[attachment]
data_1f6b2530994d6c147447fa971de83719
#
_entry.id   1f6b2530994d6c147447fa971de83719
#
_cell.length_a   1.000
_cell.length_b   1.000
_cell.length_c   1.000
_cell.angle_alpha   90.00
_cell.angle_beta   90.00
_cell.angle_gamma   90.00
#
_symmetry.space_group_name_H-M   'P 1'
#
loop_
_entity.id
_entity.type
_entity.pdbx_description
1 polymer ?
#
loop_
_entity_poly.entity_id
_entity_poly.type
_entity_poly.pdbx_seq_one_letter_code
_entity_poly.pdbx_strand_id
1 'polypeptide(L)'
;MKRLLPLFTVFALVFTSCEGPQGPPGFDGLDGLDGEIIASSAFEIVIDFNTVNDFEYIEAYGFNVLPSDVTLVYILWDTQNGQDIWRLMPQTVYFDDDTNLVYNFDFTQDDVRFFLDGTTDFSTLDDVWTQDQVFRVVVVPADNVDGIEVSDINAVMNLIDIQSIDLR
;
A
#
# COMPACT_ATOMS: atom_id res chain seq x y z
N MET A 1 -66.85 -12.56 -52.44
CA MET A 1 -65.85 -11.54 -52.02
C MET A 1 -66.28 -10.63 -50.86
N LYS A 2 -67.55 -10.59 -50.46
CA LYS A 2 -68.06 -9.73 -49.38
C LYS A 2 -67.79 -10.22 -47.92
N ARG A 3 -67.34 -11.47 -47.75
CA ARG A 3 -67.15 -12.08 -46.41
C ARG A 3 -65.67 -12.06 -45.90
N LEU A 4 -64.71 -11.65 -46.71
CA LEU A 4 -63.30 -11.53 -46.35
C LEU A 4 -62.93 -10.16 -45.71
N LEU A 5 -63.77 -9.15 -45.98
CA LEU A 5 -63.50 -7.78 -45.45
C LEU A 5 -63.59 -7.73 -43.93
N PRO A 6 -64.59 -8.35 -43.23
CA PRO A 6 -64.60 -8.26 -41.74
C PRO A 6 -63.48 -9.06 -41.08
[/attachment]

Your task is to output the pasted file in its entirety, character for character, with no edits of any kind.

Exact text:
data_1f6b2530994d6c147447fa971de83719
#
_entry.id   1f6b2530994d6c147447fa971de83719
#
_cell.length_a   1.000
_cell.length_b   1.000
_cell.length_c   1.000
_cell.angle_alpha   90.00
_cell.angle_beta   90.00
_cell.angle_gamma   90.00
#
_symmetry.space_group_name_H-M   'P 1'
#
loop_
_entity.id
_entity.type
_entity.pdbx_description
1 polymer ?
#
loop_
_entity_poly.entity_id
_entity_poly.type
_entity_poly.pdbx_seq_one_letter_code
_entity_poly.pdbx_strand_id
1 'polypeptide(L)'
;MKRLLPLFTVFALVFTSCEGPQGPPGFDGLDGLDGEIIASSAFEIVIDFNTVNDFEYIEAYGFNVLPSDVTLVYILWDTQNGQDIWRLMPQTVYFDDDTNLVYNFDFTQDDVRFFLDGTTDFSTLDDVWTQDQVFRVVVVPADNVDGIEVSDINAVMNLIDIQSIDLR
;
A
#
# COMPACT_ATOMS: atom_id res chain seq x y z
N MET A 1 -66.85 -12.56 -52.44
CA MET A 1 -65.85 -11.54 -52.02
C MET A 1 -66.28 -10.63 -50.86
N LYS A 2 -67.55 -10.59 -50.46
CA LYS A 2 -68.06 -9.73 -49.38
C LYS A 2 -67.79 -10.22 -47.92
N ARG A 3 -67.34 -11.47 -47.75
CA ARG A 3 -67.15 -12.08 -46.41
C ARG A 3 -65.67 -12.06 -45.90
N LEU A 4 -64.71 -11.65 -46.71
CA LEU A 4 -63.30 -11.53 -46.35
C LEU A 4 -62.93 -10.16 -45.71
N LEU A 5 -63.77 -9.15 -45.98
CA LEU A 5 -63.50 -7.78 -45.45
C LEU A 5 -63.59 -7.73 -43.93
N PRO A 6 -64.59 -8.35 -43.23
CA PRO A 6 -64.60 -8.26 -41.74
C PRO A 6 -63.48 -9.06 -41.08